Group X: Behind the Mic
Every club has those Group X followers who treat their daily workouts like their religion. Whether it’s the yogis looking for their daily dose of zen, or the kickboxers looking to work out their aggressions by imagining they are kicking someone’s butt. They all come for different reasons to worship at the altar of fitness, with Group X instructors teaching them the way.
I love these people. I love their passion and I love that they love the burn. In my classes, I often talk about how their workouts are personal, it’s their time and they should put everything they have into it … especially in the classes that challenge their comfort zones. I talk about how in my studio we leave our egos at the door. The only person they are competing with in my class is themselves.
For the most part I think they do this; leave their egos outside. But every now and then there is that one person who thinks they can do it better than you can (and some can — these are the ones I recruit for instructor roles.) When I teach, if I feel someone competing with me I generally ignore it. But I’m not going to lie, I have the occasional instructor who comes to me about a member who “challenges” them. This member, the Group X Diva, generally stands in the front row and knows the routines better than the instructors.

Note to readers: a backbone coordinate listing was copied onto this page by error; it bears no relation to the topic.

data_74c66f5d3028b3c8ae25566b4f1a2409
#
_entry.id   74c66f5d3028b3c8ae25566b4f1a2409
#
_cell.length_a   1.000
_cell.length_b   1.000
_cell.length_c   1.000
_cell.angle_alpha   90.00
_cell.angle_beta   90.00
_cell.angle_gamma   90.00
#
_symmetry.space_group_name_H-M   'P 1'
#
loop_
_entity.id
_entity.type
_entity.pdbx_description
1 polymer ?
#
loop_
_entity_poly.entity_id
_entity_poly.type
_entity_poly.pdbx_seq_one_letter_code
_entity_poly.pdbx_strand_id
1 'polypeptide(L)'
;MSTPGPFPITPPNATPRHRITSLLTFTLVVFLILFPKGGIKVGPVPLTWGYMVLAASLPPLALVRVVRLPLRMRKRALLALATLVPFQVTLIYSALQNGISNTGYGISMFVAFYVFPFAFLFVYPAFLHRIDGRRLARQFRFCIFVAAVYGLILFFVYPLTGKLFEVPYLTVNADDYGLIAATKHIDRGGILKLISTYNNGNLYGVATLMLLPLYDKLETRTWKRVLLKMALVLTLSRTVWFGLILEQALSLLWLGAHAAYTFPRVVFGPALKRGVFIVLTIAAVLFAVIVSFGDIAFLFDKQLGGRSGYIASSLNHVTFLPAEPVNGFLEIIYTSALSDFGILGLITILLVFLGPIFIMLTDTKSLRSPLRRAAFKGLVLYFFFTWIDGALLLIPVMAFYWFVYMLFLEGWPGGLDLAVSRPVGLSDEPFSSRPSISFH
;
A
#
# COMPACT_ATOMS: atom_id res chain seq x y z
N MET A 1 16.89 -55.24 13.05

In a large program like the one that I run, serving approximately 5,000 participants a month, you will come across all types. The Diva isn’t the problem though. The problem is that sometimes the Diva can intimidate an instructor. Usually it’s the new ones, with very little experience in front of the class. But sometimes it’s the ones that have been around a while and just lack a little confidence, or maybe they are second guessing themselves lately. Maybe it’s a bad day, a bad class, they gained a pound. Any one of these things can make things feel bigger than they actually are. It takes a lot to get up there and tell people what to do. To say “look at me, do it like I do!” And it’s easy to second guess yourself.
So that’s the real problem. As a group fitness director I have had the conversation many times over the years and I always start it like this:
“If they think they can do it, they should do it. Because in reality it’s much harder than it seems to lead a class. Most instructors can make it look seamless — like it’s easy. And it’s not. I’ve held trainings where I put 25 potential instructors through hoping for a few subs, and when all is said and done I’ve gotten 1 sub.
Because behind the mic it’s a different story. It’s a completely different ball game. When you have that mic on there are no breaks, very little chance for sips of water and a lot of physical stress. Behind the mic there can be music or mic problems and all sorts of things that the member has no idea we are thinking about. Behind the mic we are talking, while we are also working out. Behind the mic we have spent countless hours learning choreography (every week!) downloading music and planning workouts. Behind the mic, it’s crazy-sweaty- hot, and it’s plain and simple hard work.”
So tell that to your instructors who are dealing with the Diva, remind them that the Diva doesn’t understand the reality of teaching. When they are feeling insecure, or lacking confidence, remind them that you know it’s not as easy as it looks behind the mic.